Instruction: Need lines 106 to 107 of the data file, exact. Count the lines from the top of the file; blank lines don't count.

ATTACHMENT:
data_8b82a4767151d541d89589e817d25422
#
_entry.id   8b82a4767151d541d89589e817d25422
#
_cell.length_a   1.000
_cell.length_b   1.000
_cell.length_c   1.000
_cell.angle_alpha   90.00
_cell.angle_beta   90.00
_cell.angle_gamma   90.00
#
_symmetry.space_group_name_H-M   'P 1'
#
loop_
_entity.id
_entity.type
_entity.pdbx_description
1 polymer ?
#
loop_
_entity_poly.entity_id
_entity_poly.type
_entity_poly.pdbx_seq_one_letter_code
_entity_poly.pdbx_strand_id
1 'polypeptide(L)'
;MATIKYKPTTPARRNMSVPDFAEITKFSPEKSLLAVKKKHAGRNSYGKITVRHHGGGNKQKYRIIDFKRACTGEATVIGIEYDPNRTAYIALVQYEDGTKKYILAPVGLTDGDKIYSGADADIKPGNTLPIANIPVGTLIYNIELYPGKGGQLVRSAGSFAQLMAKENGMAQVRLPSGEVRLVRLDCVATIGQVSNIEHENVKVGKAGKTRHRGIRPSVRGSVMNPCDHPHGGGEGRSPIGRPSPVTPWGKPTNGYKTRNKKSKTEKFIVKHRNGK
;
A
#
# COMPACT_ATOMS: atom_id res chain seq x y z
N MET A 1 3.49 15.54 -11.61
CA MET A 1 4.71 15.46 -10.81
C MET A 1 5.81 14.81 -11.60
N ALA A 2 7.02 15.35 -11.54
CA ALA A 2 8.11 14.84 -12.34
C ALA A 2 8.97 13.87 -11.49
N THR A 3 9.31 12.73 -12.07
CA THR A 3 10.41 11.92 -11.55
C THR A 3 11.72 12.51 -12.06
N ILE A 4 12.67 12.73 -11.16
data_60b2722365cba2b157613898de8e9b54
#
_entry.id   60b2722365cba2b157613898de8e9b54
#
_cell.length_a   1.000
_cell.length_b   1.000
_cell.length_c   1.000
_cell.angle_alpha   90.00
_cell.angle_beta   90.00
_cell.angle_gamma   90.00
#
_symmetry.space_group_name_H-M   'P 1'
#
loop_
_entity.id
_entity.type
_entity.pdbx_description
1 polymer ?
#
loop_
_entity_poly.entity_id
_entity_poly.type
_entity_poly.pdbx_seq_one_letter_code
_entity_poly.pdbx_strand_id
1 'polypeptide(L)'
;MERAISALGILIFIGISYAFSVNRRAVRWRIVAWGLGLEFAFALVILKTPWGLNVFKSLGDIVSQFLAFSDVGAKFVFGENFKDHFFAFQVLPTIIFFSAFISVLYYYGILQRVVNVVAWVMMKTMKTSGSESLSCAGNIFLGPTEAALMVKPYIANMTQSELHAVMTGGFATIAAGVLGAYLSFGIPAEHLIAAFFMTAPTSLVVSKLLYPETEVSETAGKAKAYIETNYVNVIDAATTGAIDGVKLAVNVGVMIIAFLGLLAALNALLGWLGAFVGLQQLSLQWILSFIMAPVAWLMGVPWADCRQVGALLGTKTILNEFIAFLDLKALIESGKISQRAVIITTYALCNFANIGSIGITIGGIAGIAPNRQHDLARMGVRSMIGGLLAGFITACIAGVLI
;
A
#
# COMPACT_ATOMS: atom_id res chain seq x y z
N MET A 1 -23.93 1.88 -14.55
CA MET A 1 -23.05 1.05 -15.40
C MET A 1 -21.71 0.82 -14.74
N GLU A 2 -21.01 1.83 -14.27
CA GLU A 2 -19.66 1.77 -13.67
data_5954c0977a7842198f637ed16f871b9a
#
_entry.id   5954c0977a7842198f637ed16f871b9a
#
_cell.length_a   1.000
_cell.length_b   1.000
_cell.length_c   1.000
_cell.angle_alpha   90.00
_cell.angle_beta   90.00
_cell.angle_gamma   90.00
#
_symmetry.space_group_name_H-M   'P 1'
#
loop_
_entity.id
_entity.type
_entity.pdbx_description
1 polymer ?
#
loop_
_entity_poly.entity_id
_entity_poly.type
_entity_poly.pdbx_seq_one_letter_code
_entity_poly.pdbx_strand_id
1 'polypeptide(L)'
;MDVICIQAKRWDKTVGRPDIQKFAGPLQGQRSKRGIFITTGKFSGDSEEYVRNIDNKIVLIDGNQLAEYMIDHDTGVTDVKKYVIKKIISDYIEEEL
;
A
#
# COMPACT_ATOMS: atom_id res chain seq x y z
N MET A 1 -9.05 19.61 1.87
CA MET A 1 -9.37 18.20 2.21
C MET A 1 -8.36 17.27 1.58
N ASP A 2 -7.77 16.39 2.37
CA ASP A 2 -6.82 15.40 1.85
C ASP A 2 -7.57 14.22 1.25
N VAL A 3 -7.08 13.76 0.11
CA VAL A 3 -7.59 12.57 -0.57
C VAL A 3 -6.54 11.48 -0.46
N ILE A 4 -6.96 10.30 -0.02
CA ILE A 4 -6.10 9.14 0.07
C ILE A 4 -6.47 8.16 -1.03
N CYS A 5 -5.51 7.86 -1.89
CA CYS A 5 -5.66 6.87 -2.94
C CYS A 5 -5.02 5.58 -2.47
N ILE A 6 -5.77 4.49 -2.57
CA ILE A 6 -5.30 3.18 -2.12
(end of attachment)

N MET A 1 -9.05 19.61 1.87
CA MET A 1 -9.37 18.20 2.21